accept_credit_cards.jpgYou’ve heard of money laundering, but have you heard of transaction laundering? According to a recent article on the PaymentsSource website, transaction laundering, which is also known as undisclosed aggregation or factoring, is a relatively new and increasingly popular scam in which cyber criminals hijack the legitimate payment process to sell all manner of illicit goods and services online, with as many as 6-10 percent of unauthorized ecommerce sites whose payments banks may be processing without consent or awareness.

Transaction laundering violates both the merchant’s agreement with its acquiring bank and several state and federal laws, including the U.S. anti-money-laundering laws. Some experts consider transaction laundering the digital version of money laundering in that it works in a similar manner. It’s an increasing concern for acquirers and payment processors because it is becoming more prevalent and it is difficult to identify, plus it puts acquirers at risk for fraud and brand damage. It occurs when legitimate merchant accounts are used to process unknown transactions for another line of business, legal otherwise. The goal is to use online acquisition systems to take payments for illegal goods and services, basically engaging in illegal commerce while using legal means to get paid.

Transaction laundering differs from money laundering in that it relies on credit card payment systems, usually involves “softer” crimes like the sale of illegal pharmaceuticals or sexual content, and it gets “cleaned” once the money is deposited in the merchant account of the front business. This not only makes it an extremely high security risk, but also difficult to track down, which means it’s even harder to eradicate. A laundered transaction begins when an unknown business uses an approved merchant’s payment credentials to process payments for products and services that the acquirer doesn’t know about, which leaves the acquirer open to a substantial amount of risk. If proper monitoring is not utilized, acquirers, PSPs, payment facilitators and gateways can unknowingly facilitate transactions for many unknown merchants processing laundered transactions. Three of the most common types of transaction laundering are:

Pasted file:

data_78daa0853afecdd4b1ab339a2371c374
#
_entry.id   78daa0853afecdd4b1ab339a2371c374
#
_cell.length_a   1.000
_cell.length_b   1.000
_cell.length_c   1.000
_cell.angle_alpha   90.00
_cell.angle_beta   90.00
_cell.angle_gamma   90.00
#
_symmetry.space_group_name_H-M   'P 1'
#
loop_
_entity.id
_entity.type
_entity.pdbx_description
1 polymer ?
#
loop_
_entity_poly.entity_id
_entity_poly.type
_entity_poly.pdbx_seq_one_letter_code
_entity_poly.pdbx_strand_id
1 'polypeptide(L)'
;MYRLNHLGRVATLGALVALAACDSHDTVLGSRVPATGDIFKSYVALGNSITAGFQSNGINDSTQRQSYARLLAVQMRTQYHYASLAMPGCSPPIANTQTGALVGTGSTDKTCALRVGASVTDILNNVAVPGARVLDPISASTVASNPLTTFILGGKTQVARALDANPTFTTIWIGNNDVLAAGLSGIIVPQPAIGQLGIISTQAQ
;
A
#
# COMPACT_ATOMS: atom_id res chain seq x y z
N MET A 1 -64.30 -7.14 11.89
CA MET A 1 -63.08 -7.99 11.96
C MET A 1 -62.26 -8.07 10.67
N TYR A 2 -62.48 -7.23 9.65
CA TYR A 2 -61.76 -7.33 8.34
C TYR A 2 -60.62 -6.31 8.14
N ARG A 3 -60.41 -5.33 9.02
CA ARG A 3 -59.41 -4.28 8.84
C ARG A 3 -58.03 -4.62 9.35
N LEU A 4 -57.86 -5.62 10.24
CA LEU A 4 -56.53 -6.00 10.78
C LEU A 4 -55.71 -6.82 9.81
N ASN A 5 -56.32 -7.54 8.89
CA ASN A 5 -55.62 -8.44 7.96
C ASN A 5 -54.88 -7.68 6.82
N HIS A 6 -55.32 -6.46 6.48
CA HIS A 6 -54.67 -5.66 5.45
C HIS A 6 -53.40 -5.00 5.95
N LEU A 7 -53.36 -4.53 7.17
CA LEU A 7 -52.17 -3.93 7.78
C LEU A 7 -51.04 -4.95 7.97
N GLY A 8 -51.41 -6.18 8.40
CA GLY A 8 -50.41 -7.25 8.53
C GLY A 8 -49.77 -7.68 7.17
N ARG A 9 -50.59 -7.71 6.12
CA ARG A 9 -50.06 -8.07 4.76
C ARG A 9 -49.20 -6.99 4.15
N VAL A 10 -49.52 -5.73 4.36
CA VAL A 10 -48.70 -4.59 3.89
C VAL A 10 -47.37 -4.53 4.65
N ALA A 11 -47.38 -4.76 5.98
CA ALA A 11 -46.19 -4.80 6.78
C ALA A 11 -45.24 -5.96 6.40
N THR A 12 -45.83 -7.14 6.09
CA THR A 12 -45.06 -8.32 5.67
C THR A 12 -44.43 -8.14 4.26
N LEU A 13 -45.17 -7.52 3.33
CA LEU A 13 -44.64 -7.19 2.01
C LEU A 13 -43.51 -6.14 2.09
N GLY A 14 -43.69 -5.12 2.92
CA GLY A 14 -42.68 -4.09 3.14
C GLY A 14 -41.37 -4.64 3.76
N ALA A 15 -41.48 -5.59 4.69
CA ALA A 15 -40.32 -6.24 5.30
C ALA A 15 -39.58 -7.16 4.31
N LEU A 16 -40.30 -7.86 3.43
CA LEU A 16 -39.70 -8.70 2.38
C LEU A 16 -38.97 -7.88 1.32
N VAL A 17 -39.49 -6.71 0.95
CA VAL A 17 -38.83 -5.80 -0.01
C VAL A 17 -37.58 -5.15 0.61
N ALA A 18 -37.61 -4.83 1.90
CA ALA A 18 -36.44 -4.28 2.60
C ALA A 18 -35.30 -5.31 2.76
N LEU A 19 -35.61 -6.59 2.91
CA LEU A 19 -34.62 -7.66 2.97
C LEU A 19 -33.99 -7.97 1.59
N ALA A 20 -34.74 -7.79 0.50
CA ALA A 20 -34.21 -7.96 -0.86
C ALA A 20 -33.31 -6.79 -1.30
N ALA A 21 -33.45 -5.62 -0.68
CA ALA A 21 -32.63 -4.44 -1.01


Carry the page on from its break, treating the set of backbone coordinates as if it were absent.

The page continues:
• Benign: Two legitimate businesses are sharing the same payment gateway.
  • Malicious: An illicit business is sending transactions through a legitimate or shell account.
  • Affiliate: An illicit business takes payment info, creates an affiliate account at a 3rd party merchant site, and purchases goods to collect affiliate revenue.

Unfortunately there is no single solution for transaction laundering, and detecting the launderers is becoming a major challenge for all involved. The varied sources, payment methods and processes make it difficult to develop a one-size-fits-all solution. Plus, compounding the difficulty is the fact that many of the websites involved look perfectly legitimate but they have been caught selling illegal products, routing payments for their illegal goods and services through their own legitimate accounts. In addition, the sheer volume of transaction laundering sites out there is enough to make your head spin – for every one busted site, there are dozens, perhaps even hundreds, that are not uncovered.

It takes a mix of technology and good old human brain power to figure out where the highest risk factors are in the transaction. Merchants can help stay ahead of transaction laundering by keeping up with the Payment Card Industry Data Security Standards (PCI DSS), which will help your acquirer and processing bank to look for anomalies and sales patterns in your data, which may help to uncover any issues.

Transaction laundering may not be an entirely new problem but it is significant and has the potential to increase exponentially. In fact, some experts think this is the greatest challenge the payments industry has ever faced.  Knowledge is key in working to eradicate transaction laundering. Working together with your acquirer and processing bank will help to prevent this growing threat from spreading.

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